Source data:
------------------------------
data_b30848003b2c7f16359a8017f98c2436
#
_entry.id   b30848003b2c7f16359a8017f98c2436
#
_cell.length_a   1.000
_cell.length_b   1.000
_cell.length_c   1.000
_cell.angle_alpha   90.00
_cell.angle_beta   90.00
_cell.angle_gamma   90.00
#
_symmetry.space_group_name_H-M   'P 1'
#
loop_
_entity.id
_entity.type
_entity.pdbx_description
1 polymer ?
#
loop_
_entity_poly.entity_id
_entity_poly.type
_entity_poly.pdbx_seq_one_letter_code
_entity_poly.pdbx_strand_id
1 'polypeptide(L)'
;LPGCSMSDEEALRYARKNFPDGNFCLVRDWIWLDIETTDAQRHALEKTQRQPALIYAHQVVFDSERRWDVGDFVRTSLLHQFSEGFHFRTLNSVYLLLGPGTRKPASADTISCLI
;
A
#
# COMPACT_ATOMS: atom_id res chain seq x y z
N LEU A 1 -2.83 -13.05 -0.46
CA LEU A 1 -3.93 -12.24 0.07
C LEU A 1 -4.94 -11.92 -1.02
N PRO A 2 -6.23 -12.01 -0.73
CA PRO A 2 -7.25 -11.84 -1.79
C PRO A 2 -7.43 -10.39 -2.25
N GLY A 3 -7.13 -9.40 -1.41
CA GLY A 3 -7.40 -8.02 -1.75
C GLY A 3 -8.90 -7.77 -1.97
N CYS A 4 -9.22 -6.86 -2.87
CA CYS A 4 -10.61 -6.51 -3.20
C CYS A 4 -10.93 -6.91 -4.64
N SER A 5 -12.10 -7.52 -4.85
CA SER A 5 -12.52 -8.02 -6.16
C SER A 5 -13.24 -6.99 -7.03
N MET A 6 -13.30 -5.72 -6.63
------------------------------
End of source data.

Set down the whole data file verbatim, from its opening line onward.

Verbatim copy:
data_b30848003b2c7f16359a8017f98c2436
#
_entry.id   b30848003b2c7f16359a8017f98c2436
#
_cell.length_a   1.000
_cell.length_b   1.000
_cell.length_c   1.000
_cell.angle_alpha   90.00
_cell.angle_beta   90.00
_cell.angle_gamma   90.00
#
_symmetry.space_group_name_H-M   'P 1'
#
loop_
_entity.id
_entity.type
_entity.pdbx_description
1 polymer ?
#
loop_
_entity_poly.entity_id
_entity_poly.type
_entity_poly.pdbx_seq_one_letter_code
_entity_poly.pdbx_strand_id
1 'polypeptide(L)'
;LPGCSMSDEEALRYARKNFPDGNFCLVRDWIWLDIETTDAQRHALEKTQRQPALIYAHQVVFDSERRWDVGDFVRTSLLHQFSEGFHFRTLNSVYLLLGPGTRKPASADTISCLI
;
A
#
# COMPACT_ATOMS: atom_id res chain seq x y z
N LEU A 1 -2.83 -13.05 -0.46
CA LEU A 1 -3.93 -12.24 0.07
C LEU A 1 -4.94 -11.92 -1.02
N PRO A 2 -6.23 -12.01 -0.73
CA PRO A 2 -7.25 -11.84 -1.79
C PRO A 2 -7.43 -10.39 -2.25
N GLY A 3 -7.13 -9.40 -1.41
CA GLY A 3 -7.40 -8.02 -1.75
C GLY A 3 -8.90 -7.77 -1.97
N CYS A 4 -9.22 -6.86 -2.87
CA CYS A 4 -10.61 -6.51 -3.20
C CYS A 4 -10.93 -6.91 -4.64
N SER A 5 -12.10 -7.52 -4.85
CA SER A 5 -12.52 -8.02 -6.16
C SER A 5 -13.24 -6.99 -7.03
N MET A 6 -13.30 -5.72 -6.63